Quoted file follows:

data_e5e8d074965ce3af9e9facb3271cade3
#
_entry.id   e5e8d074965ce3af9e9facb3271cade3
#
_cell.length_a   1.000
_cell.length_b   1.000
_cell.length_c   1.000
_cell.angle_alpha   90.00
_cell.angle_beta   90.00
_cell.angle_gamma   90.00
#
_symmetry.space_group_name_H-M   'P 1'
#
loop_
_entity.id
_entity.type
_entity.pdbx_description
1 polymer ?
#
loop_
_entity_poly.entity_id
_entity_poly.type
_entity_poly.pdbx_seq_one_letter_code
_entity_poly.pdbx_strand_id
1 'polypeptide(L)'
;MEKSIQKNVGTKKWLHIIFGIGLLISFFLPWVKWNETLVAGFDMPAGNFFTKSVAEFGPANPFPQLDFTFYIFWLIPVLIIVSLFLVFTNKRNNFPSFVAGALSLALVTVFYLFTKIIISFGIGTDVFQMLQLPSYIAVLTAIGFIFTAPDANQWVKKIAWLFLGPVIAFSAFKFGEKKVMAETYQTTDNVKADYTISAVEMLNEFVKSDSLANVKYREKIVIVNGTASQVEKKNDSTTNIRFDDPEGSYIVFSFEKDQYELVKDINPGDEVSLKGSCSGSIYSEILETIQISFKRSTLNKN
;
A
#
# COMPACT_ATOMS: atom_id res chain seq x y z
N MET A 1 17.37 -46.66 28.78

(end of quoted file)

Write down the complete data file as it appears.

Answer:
data_e5e8d074965ce3af9e9facb3271cade3
#
_entry.id   e5e8d074965ce3af9e9facb3271cade3
#
_cell.length_a   1.000
_cell.length_b   1.000
_cell.length_c   1.000
_cell.angle_alpha   90.00
_cell.angle_beta   90.00
_cell.angle_gamma   90.00
#
_symmetry.space_group_name_H-M   'P 1'
#
loop_
_entity.id
_entity.type
_entity.pdbx_description
1 polymer ?
#
loop_
_entity_poly.entity_id
_entity_poly.type
_entity_poly.pdbx_seq_one_letter_code
_entity_poly.pdbx_strand_id
1 'polypeptide(L)'
;MEKSIQKNVGTKKWLHIIFGIGLLISFFLPWVKWNETLVAGFDMPAGNFFTKSVAEFGPANPFPQLDFTFYIFWLIPVLIIVSLFLVFTNKRNNFPSFVAGALSLALVTVFYLFTKIIISFGIGTDVFQMLQLPSYIAVLTAIGFIFTAPDANQWVKKIAWLFLGPVIAFSAFKFGEKKVMAETYQTTDNVKADYTISAVEMLNEFVKSDSLANVKYREKIVIVNGTASQVEKKNDSTTNIRFDDPEGSYIVFSFEKDQYELVKDINPGDEVSLKGSCSGSIYSEILETIQISFKRSTLNKN
;
A
#
# COMPACT_ATOMS: atom_id res chain seq x y z
N MET A 1 17.37 -46.66 28.78